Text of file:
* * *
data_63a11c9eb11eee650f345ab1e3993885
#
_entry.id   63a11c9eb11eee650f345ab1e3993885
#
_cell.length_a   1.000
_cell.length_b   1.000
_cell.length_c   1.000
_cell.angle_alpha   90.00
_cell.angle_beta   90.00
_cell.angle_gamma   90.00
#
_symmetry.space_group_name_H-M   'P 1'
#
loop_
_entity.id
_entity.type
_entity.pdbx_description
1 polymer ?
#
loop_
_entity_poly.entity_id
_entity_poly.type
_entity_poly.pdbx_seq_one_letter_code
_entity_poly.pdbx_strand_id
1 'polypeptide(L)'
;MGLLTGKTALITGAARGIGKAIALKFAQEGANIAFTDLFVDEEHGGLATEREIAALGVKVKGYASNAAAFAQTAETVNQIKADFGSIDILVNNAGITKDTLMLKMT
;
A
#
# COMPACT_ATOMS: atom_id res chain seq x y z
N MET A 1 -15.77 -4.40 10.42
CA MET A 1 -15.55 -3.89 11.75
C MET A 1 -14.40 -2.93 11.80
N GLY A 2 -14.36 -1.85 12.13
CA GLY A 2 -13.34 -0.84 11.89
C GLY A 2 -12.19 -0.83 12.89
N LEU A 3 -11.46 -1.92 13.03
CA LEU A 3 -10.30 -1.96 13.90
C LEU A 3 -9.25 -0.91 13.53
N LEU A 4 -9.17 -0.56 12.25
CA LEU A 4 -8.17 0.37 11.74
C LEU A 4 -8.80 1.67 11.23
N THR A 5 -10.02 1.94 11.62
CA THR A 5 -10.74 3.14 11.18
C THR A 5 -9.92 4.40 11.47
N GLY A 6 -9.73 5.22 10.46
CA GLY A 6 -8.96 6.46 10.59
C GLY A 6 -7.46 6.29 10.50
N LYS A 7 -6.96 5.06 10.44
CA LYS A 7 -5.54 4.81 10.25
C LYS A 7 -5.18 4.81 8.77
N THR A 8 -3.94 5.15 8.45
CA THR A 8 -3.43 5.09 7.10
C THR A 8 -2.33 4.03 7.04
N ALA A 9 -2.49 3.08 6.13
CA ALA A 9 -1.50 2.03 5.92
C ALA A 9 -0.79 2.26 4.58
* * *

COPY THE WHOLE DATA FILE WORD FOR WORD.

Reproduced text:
data_63a11c9eb11eee650f345ab1e3993885
#
_entry.id   63a11c9eb11eee650f345ab1e3993885
#
_cell.length_a   1.000
_cell.length_b   1.000
_cell.length_c   1.000
_cell.angle_alpha   90.00
_cell.angle_beta   90.00
_cell.angle_gamma   90.00
#
_symmetry.space_group_name_H-M   'P 1'
#
loop_
_entity.id
_entity.type
_entity.pdbx_description
1 polymer ?
#
loop_
_entity_poly.entity_id
_entity_poly.type
_entity_poly.pdbx_seq_one_letter_code
_entity_poly.pdbx_strand_id
1 'polypeptide(L)'
;MGLLTGKTALITGAARGIGKAIALKFAQEGANIAFTDLFVDEEHGGLATEREIAALGVKVKGYASNAAAFAQTAETVNQIKADFGSIDILVNNAGITKDTLMLKMT
;
A
#
# COMPACT_ATOMS: atom_id res chain seq x y z
N MET A 1 -15.77 -4.40 10.42
CA MET A 1 -15.55 -3.89 11.75
C MET A 1 -14.40 -2.93 11.80
N GLY A 2 -14.36 -1.85 12.13
CA GLY A 2 -13.34 -0.84 11.89
C GLY A 2 -12.19 -0.83 12.89
N LEU A 3 -11.46 -1.92 13.03
CA LEU A 3 -10.30 -1.96 13.90
C LEU A 3 -9.25 -0.91 13.53
N LEU A 4 -9.17 -0.56 12.25
CA LEU A 4 -8.17 0.37 11.74
C LEU A 4 -8.80 1.67 11.23
N THR A 5 -10.02 1.94 11.62
CA THR A 5 -10.74 3.14 11.18
C THR A 5 -9.92 4.40 11.47
N GLY A 6 -9.73 5.22 10.46
CA GLY A 6 -8.96 6.46 10.59
C GLY A 6 -7.46 6.29 10.50
N LYS A 7 -6.96 5.06 10.44
CA LYS A 7 -5.54 4.81 10.25
C LYS A 7 -5.18 4.81 8.77
N THR A 8 -3.94 5.15 8.45
CA THR A 8 -3.43 5.09 7.10
C THR A 8 -2.33 4.03 7.04
N ALA A 9 -2.49 3.08 6.13
CA ALA A 9 -1.50 2.03 5.92
C ALA A 9 -0.79 2.26 4.58